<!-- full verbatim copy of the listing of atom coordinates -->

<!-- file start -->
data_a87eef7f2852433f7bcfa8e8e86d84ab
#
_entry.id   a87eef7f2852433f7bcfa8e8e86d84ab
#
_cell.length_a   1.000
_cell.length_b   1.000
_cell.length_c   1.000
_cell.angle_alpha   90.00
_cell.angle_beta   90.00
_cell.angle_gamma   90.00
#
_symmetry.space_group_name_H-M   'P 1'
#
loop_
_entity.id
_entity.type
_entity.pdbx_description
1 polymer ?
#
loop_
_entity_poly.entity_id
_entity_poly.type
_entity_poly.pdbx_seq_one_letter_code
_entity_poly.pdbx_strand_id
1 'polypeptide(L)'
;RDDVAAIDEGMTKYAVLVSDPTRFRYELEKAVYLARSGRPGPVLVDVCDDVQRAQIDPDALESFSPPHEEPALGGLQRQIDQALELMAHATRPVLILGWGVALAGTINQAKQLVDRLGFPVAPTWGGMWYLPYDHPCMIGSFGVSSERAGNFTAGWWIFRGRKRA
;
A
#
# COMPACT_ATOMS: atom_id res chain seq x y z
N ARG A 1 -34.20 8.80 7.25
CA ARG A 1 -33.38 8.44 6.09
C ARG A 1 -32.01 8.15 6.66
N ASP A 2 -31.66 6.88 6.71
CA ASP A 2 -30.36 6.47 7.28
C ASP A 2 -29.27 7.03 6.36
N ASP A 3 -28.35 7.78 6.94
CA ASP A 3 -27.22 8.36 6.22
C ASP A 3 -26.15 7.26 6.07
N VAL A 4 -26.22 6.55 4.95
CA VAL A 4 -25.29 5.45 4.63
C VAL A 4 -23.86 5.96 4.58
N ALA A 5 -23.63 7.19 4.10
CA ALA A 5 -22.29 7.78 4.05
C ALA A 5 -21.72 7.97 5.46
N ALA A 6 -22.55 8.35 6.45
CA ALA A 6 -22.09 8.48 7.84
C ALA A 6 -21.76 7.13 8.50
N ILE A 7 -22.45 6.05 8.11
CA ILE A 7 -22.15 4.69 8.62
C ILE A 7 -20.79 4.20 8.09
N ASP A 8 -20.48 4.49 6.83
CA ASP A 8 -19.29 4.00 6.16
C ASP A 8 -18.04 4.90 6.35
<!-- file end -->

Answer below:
data_a87eef7f2852433f7bcfa8e8e86d84ab
#
_entry.id   a87eef7f2852433f7bcfa8e8e86d84ab
#
_cell.length_a   1.000
_cell.length_b   1.000
_cell.length_c   1.000
_cell.angle_alpha   90.00
_cell.angle_beta   90.00
_cell.angle_gamma   90.00
#
_symmetry.space_group_name_H-M   'P 1'
#
loop_
_entity.id
_entity.type
_entity.pdbx_description
1 polymer ?
#
loop_
_entity_poly.entity_id
_entity_poly.type
_entity_poly.pdbx_seq_one_letter_code
_entity_poly.pdbx_strand_id
1 'polypeptide(L)'
;RDDVAAIDEGMTKYAVLVSDPTRFRYELEKAVYLARSGRPGPVLVDVCDDVQRAQIDPDALESFSPPHEEPALGGLQRQIDQALELMAHATRPVLILGWGVALAGTINQAKQLVDRLGFPVAPTWGGMWYLPYDHPCMIGSFGVSSERAGNFTAGWWIFRGRKRA
;
A
#
# COMPACT_ATOMS: atom_id res chain seq x y z
N ARG A 1 -34.20 8.80 7.25
CA ARG A 1 -33.38 8.44 6.09
C ARG A 1 -32.01 8.15 6.66
N ASP A 2 -31.66 6.88 6.71
CA ASP A 2 -30.36 6.47 7.28
C ASP A 2 -29.27 7.03 6.36
N ASP A 3 -28.35 7.78 6.94
CA ASP A 3 -27.22 8.36 6.22
C ASP A 3 -26.15 7.26 6.07
N VAL A 4 -26.22 6.55 4.95
CA VAL A 4 -25.29 5.45 4.63
C VAL A 4 -23.86 5.96 4.58
N ALA A 5 -23.63 7.19 4.10
CA ALA A 5 -22.29 7.78 4.05
C ALA A 5 -21.72 7.97 5.46
N ALA A 6 -22.55 8.35 6.45
CA ALA A 6 -22.09 8.48 7.84
C ALA A 6 -21.76 7.13 8.50
N ILE A 7 -22.45 6.05 8.11
CA ILE A 7 -22.15 4.69 8.62
C ILE A 7 -20.79 4.20 8.09
N ASP A 8 -20.48 4.49 6.83
CA ASP A 8 -19.29 4.00 6.16
C ASP A 8 -18.04 4.90 6.35